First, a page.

U.S. Sen. John Thune (R-S.D.), a longtime member of the Senate Committee on Agriculture, Nutrition, and Forestry, today urged newly appointed U.S. Forest Service (USFS) Chief Randy Moore to improve the Black Hills National Forest (BHNF) timber sale program. Earlier this year, Thune led his colleagues from the South Dakota and Wyoming congressional delegations in sending a letter to former USFS Chief Vicki Christiansen on this issue.
“The BHNF timber sale program plays a critical role in maintaining the health of the forest and supporting the local forest products industry,” said Thune. “This is why I am deeply concerned about the USFS’s failure to meet timber harvest targets in recent years as well as about discussions of reductions to harvest levels in future years.”
Full text of the letter below:
The Honorable Randy Moore
U.S. Forest Service
1400 Independence Avenue, SW
Washington, DC 20250-1111
Dear Chief Moore:
Congratulations on your recent appointment to serve as the 20th chief of the U.S. Forest Service (USFS). I look forward to working with you in your new position. As you begin your new role, I write to highlight my concerns with the current state of the Black Hills National Forest (BHNF) timber sale program.
As you know, the BHNF consists of more than 1.2 million acres spanning western South Dakota to northeastern Wyoming, and it has been nationally recognized as an example of how proactive forest management can help reduce impacts from mountain pine beetles and wildfires. This national forest provides recreation opportunities, supports wildlife, and contributes significantly to the local and regional economy.
The forest products industry in the Black Hills depends on the BHNF for approximately 80 percent of its raw material, and any reductions below the current fiscal year (FY) target will have direct and profoundly negative impacts on the health of the forest and the sustainability of local communities.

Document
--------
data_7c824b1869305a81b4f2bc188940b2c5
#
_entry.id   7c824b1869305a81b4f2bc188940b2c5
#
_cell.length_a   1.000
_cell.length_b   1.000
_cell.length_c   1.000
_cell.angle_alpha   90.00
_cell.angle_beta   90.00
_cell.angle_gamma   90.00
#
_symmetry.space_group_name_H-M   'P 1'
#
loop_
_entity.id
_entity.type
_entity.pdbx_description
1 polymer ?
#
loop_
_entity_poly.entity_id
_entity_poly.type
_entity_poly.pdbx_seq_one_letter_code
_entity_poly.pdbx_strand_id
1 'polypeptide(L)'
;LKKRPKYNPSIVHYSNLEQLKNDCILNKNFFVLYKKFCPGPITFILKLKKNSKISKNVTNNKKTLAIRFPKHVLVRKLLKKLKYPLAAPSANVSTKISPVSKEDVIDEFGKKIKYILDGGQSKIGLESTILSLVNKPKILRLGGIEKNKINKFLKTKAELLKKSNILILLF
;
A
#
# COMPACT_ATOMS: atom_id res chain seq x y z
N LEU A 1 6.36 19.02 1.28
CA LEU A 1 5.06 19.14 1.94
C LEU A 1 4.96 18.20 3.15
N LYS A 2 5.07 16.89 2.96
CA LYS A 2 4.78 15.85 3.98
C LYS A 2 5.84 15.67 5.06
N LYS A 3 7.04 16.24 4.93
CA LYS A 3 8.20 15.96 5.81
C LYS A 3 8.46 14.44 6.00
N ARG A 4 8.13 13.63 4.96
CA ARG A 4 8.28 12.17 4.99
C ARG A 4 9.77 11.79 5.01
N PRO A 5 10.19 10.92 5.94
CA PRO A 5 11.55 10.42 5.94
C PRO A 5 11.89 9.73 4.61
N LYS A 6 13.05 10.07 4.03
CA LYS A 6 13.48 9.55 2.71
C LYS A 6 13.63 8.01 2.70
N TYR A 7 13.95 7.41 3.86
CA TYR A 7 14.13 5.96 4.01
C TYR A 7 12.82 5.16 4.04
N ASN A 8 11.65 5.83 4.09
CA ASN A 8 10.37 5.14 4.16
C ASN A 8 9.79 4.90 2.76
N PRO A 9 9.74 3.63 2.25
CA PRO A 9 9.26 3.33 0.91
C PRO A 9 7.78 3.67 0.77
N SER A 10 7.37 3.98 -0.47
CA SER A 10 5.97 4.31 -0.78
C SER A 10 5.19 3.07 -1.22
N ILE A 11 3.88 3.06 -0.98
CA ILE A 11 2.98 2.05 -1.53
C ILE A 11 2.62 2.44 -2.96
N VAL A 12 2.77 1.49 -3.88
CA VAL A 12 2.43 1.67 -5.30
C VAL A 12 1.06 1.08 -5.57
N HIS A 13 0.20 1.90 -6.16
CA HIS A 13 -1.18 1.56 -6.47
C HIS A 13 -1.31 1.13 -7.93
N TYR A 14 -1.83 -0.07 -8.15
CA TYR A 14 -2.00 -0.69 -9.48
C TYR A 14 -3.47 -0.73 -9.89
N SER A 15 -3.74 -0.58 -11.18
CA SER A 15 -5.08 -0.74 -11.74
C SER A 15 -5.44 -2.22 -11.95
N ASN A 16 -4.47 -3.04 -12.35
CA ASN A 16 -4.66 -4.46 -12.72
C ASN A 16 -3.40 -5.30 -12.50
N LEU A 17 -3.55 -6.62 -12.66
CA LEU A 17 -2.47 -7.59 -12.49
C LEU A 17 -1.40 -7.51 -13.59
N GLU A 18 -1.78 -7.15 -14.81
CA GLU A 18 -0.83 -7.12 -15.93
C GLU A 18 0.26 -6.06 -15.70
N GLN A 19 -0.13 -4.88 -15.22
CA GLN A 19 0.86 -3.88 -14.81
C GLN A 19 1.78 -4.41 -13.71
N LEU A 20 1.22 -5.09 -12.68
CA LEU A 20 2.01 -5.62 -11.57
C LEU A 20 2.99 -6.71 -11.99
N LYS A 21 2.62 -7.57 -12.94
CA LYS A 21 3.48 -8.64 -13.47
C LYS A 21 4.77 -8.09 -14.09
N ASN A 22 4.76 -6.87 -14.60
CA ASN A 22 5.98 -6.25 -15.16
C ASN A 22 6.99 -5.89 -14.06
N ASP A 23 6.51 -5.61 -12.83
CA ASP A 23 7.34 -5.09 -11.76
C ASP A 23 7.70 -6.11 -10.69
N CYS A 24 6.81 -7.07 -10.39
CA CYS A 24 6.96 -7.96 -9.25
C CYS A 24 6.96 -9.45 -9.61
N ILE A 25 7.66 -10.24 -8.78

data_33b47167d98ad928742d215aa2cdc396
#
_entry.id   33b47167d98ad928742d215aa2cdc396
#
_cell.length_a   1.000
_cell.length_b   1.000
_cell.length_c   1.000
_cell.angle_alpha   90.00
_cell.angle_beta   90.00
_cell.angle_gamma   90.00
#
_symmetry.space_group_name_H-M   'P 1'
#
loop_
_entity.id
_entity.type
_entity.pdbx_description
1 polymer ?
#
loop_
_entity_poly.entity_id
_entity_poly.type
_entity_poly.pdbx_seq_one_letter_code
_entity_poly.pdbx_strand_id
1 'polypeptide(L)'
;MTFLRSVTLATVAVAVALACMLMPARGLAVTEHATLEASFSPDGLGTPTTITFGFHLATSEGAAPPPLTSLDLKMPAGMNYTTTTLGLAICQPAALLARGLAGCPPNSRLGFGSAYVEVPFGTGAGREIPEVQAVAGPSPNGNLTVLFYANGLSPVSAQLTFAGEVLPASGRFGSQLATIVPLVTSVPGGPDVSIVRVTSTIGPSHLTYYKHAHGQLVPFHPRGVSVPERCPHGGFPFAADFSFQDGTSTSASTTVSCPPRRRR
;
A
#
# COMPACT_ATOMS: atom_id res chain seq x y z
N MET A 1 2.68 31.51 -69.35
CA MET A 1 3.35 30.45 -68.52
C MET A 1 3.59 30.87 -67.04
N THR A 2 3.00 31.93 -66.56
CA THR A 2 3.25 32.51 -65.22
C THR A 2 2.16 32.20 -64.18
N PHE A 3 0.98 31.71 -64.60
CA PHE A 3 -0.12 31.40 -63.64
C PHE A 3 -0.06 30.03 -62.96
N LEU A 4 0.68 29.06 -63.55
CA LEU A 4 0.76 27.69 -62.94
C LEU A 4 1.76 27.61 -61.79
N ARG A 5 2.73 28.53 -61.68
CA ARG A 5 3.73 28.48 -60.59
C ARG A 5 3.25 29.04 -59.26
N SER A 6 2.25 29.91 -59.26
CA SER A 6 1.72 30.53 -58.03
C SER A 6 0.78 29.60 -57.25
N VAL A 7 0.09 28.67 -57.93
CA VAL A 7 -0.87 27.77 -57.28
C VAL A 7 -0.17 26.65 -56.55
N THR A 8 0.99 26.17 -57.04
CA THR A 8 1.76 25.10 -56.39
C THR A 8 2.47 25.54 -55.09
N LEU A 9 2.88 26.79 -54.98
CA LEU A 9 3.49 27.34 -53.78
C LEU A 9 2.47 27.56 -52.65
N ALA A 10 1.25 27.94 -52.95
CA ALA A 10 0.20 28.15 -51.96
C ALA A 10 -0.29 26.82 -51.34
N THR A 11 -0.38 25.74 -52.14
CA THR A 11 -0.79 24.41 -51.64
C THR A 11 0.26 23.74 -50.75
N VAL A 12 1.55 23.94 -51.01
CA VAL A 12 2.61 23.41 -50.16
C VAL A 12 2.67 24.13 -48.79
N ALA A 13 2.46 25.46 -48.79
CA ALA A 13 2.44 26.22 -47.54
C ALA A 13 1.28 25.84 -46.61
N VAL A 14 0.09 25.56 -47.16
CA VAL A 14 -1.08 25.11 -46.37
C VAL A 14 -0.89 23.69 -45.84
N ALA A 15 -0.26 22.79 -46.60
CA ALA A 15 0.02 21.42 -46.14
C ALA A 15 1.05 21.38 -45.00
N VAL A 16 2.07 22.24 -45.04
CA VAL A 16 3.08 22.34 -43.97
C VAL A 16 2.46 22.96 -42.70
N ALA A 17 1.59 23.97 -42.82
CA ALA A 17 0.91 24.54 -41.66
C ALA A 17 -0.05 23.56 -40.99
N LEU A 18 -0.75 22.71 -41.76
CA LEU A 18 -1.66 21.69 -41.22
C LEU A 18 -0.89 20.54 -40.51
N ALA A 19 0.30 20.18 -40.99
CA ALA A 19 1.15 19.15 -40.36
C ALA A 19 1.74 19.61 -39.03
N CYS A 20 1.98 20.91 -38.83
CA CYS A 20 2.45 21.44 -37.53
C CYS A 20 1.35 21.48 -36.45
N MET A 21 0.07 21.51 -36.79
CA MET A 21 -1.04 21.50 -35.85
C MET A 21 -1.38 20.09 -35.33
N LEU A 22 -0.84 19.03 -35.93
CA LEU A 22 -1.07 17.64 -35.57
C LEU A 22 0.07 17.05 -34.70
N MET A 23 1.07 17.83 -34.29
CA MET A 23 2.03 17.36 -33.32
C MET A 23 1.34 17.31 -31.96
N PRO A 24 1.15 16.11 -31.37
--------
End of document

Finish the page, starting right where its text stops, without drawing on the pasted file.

Earlier this year, a sawmill in Hill City, South Dakota, that employed approximately 150 people, closed its doors amid an all-time record lumber market due to a lack of timber coming off the BHNF. Hill City has a population of approximately 1,000 people, and other towns that depend on local sawmills have even smaller populations. I am concerned that additional sawmill closures may be imminent and about the tremendous impact this would have on local communities.
In October 2020, after nearly seven months of analyzing USFS and other data, the BHNF Advisory Board – one of two boards in the nation approved to provide formal advice and recommendations to the USFS – provided a formal recommendation to not reduce the timber sale program below the Allowable Sale Quantity of 181,000 ccf sawtimber and identified potential additional timber resources to increase the timber sale program.
The BHNF timber sale program plays a critical role in maintaining the health of the forest and supporting the local forest products industry. This is why I am deeply concerned about the USFS’s failure to meet timber harvest targets in recent years as well as about discussions of reductions to harvest levels in future years. With these concerns in mind, I request responses to the following questions:
- How will the USFS incorporate the recommendations from the BHNF Advisory Board into determining timber sale targets?
- Does the USFS expect to meet its FY 2021 harvest target of 175,000 ccf?
- What actions has the USFS taken to meet the FY 2021 harvest target, and what actions will be taken to meet future targets?
- How does the USFS plan to immediately begin working with states and forest products stakeholders on issues relating to forest management activities, including the timber sale program, among others?
- How will the USFS accomplish a timber sale program in upcoming years that avoids negative impacts to the forest and local communities?
In addition to timely written responses to these questions, I request that the USFS brief my staff on these important issues as soon as practicable. Thank you for your prompt attention to this important matter, and I look forward to working with you to proactively manage the BHNF and to implement a robust timber sale program that maintains the health of the forest and supports the communities that depend on it.